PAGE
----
Polymesh’s mission is to automate and simplify capital markets so market participants can capture the value of emerging blockchain technology without highlighting the potential problems or complexities of that technology.
Let’s zoom in on confidentiality. Why does asset confidentiality play such a prominent role in Polymesh’s build?
We talk a lot about transparency, but there’s a lot of risk associated with it as well. Large investment banks are not too keen on having everybody understand their positions and trade history, so having confidentiality about these issues is always something we’ve felt strongly about.
In the legacy financial system, confidentiality is addressed with layers of custody and often based on an omnibus account, at least in North America. In the omnibus model, when transactions take place, you can’t see the asset moved or who holds it, unless the transaction is moving an asset in or out of the custodian’s account. This is an approach we’ve seen on blockchain, but one which we think is eliminating a lot of the benefits and value that the blockchain brings in terms of automation and executing corporate actions.
Instead of applying existing principles, we focused on identifying the original problem organizations were trying to solve through omnibus accounts, which was making sure one’s trade and positions are private. In the omnibus account, there’s a vehicle to disclose this information if asked, but it’s not out in the open for everybody to see. We wanted to replicate this on Polymesh.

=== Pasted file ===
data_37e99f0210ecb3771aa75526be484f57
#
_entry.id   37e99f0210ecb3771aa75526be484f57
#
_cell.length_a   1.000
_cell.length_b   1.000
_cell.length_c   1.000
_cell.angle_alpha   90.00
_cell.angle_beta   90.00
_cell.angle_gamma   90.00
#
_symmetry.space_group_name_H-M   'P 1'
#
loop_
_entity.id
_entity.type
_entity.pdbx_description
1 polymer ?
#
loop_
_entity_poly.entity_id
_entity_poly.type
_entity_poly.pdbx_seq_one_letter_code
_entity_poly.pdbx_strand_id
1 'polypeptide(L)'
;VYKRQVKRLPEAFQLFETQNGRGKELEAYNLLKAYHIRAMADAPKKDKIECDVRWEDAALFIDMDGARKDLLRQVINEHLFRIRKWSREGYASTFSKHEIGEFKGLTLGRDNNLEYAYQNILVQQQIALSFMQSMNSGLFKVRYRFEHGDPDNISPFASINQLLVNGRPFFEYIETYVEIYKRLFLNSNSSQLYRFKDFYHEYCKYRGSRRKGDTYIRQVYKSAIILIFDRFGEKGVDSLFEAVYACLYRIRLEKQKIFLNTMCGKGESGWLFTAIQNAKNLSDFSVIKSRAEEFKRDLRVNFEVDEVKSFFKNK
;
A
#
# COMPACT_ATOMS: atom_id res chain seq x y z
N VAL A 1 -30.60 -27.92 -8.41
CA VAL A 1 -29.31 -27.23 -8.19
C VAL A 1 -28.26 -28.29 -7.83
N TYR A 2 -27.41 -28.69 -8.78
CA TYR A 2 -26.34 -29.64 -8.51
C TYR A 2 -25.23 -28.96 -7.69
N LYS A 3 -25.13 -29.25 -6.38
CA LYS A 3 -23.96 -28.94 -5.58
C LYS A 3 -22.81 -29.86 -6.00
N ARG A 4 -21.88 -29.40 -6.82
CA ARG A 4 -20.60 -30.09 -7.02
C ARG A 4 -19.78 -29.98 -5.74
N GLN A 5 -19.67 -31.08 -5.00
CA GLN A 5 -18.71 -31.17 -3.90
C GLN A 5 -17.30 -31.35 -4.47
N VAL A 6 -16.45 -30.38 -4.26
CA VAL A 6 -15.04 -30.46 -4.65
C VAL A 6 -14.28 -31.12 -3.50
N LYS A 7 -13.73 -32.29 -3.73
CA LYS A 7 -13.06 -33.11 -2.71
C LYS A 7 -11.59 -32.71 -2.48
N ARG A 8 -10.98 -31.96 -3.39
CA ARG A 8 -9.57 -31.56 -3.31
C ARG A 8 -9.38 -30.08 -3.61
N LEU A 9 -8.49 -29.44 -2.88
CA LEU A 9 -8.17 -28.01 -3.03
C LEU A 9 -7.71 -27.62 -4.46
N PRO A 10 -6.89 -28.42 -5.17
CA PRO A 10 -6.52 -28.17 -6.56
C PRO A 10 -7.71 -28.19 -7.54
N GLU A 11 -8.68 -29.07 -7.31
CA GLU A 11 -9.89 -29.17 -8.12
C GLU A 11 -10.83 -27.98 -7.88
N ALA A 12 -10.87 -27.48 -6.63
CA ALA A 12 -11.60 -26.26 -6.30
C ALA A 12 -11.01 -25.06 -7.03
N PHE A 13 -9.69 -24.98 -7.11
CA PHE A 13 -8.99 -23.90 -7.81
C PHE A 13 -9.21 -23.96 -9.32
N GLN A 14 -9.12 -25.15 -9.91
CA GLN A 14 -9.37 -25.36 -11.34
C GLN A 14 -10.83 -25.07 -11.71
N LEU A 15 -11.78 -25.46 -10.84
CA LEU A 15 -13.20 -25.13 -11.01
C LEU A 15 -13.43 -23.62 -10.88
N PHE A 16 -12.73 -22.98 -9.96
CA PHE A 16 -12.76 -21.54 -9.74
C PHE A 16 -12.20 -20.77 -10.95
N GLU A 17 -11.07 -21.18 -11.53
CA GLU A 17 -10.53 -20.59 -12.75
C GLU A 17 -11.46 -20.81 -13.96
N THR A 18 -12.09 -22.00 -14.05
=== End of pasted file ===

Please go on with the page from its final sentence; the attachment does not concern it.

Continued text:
Typically on public blockchains, users can use layer 2 solutions to make transactions and balances confidential, but only by compromising with compliance. For layer 2 solutions to maintain privacy, issuers are unable to configure compliance rules or report on ownership. It was important to us that users aren’t forced to make this choice between privacy, confidentiality and compliance. This is why asset confidentiality plays such a prominent role in Polymesh’s build.
Download our guide to dive deeper into the problems preventing capital markets from migrating to blockchain, learn more about the evolution of security token standards on our blog, or check out the third post in our Pillar series to discover more about confidentiality on Polymesh.